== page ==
While the preferred embodiment of the present invention uses eye events to train individuals, other embodiments use eye events to conduct research in cognitive problem solving, to record meaningful data from vehicle operation, to perform in-depth interface evaluation on computer applications, to develop advanced computer games, and to develop cooperative computer user interfaces.
The system of the present invention involves a calculation of the graphical objects associated with a display fixation region. Three embodiments are described. The first tests for display pixel changes after each object is drawn to determine the fixated objects. The second writes a unique bit pattern into the non-display portion of each pixel as the objects are drawn so that every pixel knows its corresponding object. The third orders the graphics objects that intersect rays emitting from the viewpoint and passing through the fixation region pixels.
Once the fixation objects are determined, they are used to create eye events. An eye event is a computer event that tracks human eye movements on a computer screen similar to the way in which mouse-events track mouse-movements on a computer screen. When the eye fixates or moves on the computer screen, an event is generated and made available for use by the application. The event identifies the time the fixation region was sampled, the fixation region properties, the fixated-objects list, and possibly the type of movement that produced the event. The resulting event is then available to computer programs written using a conventional event-loop programming style. With eye events computer programs can then be written using graphics objects that “know” when they are viewed.
BRIEF DESCRIPTION OF THE DRAWINGS
FIG. 1 is a block diagram of an eye-event-based training system according to the invention;
FIG. 2 is a diagram of typical fixation regions;
FIG. 3 is a diagram representation of eye-event elements;
FIG. 4 is a flow chart representation of a preferred computational method for eye-events based on change detection in pixel values;
FIG. 5 is a flowchart representation of an alternative computational method for eye-events based on non-display pixel values;
FIG. 6 describes a second alternative method for computing eye events based on a ray-casting technique;
FIG. 7 is a block diagram representation of an eye-event-based research system that represents a first alternative embodiment of the invention;
FIG. 8 is a block diagram representation of an eye-event-based “black box” vehicle data recorder that represents a second alternative embodiment of the invention;
FIG. 9 is a block diagram representation of an eye-event-based interface evaluation system that represents a third alternative embodiment of the invention;
FIG. 10 is a block diagram representation of an eye-event-based computer game that represents a fourth alternative embodiment of the invention; and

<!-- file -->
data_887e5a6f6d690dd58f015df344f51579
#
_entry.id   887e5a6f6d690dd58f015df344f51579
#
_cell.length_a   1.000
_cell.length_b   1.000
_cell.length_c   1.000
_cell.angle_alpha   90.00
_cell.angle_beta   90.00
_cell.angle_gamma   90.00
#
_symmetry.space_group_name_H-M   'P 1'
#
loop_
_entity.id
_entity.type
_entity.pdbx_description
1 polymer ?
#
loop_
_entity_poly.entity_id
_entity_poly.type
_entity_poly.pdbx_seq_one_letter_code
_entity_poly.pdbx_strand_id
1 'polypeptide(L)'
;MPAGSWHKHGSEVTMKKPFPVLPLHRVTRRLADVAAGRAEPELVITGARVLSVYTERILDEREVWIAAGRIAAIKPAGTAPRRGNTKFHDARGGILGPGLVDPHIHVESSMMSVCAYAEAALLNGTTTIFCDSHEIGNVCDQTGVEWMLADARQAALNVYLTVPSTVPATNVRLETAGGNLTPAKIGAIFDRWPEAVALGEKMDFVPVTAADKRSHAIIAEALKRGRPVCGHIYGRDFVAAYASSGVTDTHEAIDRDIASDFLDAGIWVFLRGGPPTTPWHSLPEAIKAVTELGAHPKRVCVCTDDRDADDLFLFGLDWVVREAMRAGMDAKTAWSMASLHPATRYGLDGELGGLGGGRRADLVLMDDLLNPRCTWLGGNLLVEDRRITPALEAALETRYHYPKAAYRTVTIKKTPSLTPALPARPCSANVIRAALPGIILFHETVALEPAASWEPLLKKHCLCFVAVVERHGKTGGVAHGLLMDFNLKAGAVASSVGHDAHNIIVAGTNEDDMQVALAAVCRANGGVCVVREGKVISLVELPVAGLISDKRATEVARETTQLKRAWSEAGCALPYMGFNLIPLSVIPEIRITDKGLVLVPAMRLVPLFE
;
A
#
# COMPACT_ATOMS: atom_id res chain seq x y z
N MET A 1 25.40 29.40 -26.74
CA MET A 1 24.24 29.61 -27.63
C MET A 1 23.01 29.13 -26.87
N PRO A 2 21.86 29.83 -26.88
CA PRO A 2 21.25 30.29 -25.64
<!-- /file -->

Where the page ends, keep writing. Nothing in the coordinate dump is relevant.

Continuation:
FIG. 11 is a block diagram representation of an eye-event-based cooperative user interface that represents a fifth alternative embodiment of the invention.
DETAILED DESCRIPTION OF THE INVENTION
FIG. 1 is a block diagram of an eye-event-based student training system according to the invention. The trainee interacts through a graphical user interface with a computer simulation that may be built using a game engine. As with all of the embodiments described herein, the operator workload is optional and the degree of complexity associated with the system state is variable.
A simulation manager responds to feedback that results from student trainee interaction with the interface by dynamically directing the activities and presentation of the simulation. As the simulation is running, workload, events, and simulation state data are collected and combined to form computed measures that may be recorded using a data recorder for later analysis and/or playback. The computed measures are fed back into a student model that represents current student understanding. An instructor dynamically synthesizes the current student understanding in the student model with the overall instructional goals and provides instructional direction to the simulation manager.
The system trains the student trainee in a high-performance skill. The computed measures capture subtle training aspects. In turn, an understanding of these aspects can be used to focus training. The eye events enable the development of this system as they capture the manner in which the trainee utilizes critical cognitive resources. This enables the development of computed measures that couple trainee workload and simulation state to cognitive activities.
The graphical user interface (GUI) is a well-known component of modern computer applications. It typically includes windows, menus, cursors, dialogs, and graphical scenes. The simulation module implements the training interactions that develop trainee skills. A simulation can be developed using a game engine to layer the code development as depicted in the figure. It can also be developed from scratch.
The game engine consists of content development, character modeling and animation, and world building tools; scripting, game control mechanisms, artificial intelligence (AI) and character control, and physics code modules; rendering, lighting, and sound system libraries; and networking capabilities. A description of game engine construction can be found in [Zerbst & Duvel, 2004], [Eberly, 2004a], and [Eberly, 2004b].